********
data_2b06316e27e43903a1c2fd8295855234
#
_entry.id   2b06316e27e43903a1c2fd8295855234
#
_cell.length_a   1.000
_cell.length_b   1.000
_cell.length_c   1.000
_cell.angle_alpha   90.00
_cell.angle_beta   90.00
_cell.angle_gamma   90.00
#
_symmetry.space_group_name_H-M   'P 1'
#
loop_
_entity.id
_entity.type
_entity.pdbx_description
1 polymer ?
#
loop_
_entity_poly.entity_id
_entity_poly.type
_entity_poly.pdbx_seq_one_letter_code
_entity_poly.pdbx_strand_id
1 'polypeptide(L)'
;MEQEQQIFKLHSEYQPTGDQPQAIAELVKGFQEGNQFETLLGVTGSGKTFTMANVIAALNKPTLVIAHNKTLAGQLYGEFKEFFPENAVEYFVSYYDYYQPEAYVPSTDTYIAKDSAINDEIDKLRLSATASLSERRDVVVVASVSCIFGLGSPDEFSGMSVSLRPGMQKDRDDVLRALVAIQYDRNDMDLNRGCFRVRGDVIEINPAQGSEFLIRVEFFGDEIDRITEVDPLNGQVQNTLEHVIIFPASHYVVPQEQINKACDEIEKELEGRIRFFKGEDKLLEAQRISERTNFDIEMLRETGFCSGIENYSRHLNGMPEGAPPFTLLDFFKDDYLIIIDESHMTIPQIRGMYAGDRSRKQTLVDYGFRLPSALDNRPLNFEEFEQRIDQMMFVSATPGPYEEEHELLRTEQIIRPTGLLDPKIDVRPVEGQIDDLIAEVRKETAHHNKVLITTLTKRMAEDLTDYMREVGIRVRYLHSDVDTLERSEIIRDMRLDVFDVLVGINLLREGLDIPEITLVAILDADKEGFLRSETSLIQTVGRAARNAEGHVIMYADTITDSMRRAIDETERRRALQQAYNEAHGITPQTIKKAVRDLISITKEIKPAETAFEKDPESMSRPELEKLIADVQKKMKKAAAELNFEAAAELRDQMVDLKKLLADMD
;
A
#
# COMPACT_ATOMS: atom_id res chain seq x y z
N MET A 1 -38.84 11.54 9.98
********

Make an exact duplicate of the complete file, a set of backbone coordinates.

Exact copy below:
data_2b06316e27e43903a1c2fd8295855234
#
_entry.id   2b06316e27e43903a1c2fd8295855234
#
_cell.length_a   1.000
_cell.length_b   1.000
_cell.length_c   1.000
_cell.angle_alpha   90.00
_cell.angle_beta   90.00
_cell.angle_gamma   90.00
#
_symmetry.space_group_name_H-M   'P 1'
#
loop_
_entity.id
_entity.type
_entity.pdbx_description
1 polymer ?
#
loop_
_entity_poly.entity_id
_entity_poly.type
_entity_poly.pdbx_seq_one_letter_code
_entity_poly.pdbx_strand_id
1 'polypeptide(L)'
;MEQEQQIFKLHSEYQPTGDQPQAIAELVKGFQEGNQFETLLGVTGSGKTFTMANVIAALNKPTLVIAHNKTLAGQLYGEFKEFFPENAVEYFVSYYDYYQPEAYVPSTDTYIAKDSAINDEIDKLRLSATASLSERRDVVVVASVSCIFGLGSPDEFSGMSVSLRPGMQKDRDDVLRALVAIQYDRNDMDLNRGCFRVRGDVIEINPAQGSEFLIRVEFFGDEIDRITEVDPLNGQVQNTLEHVIIFPASHYVVPQEQINKACDEIEKELEGRIRFFKGEDKLLEAQRISERTNFDIEMLRETGFCSGIENYSRHLNGMPEGAPPFTLLDFFKDDYLIIIDESHMTIPQIRGMYAGDRSRKQTLVDYGFRLPSALDNRPLNFEEFEQRIDQMMFVSATPGPYEEEHELLRTEQIIRPTGLLDPKIDVRPVEGQIDDLIAEVRKETAHHNKVLITTLTKRMAEDLTDYMREVGIRVRYLHSDVDTLERSEIIRDMRLDVFDVLVGINLLREGLDIPEITLVAILDADKEGFLRSETSLIQTVGRAARNAEGHVIMYADTITDSMRRAIDETERRRALQQAYNEAHGITPQTIKKAVRDLISITKEIKPAETAFEKDPESMSRPELEKLIADVQKKMKKAAAELNFEAAAELRDQMVDLKKLLADMD
;
A
#
# COMPACT_ATOMS: atom_id res chain seq x y z
N MET A 1 -38.84 11.54 9.98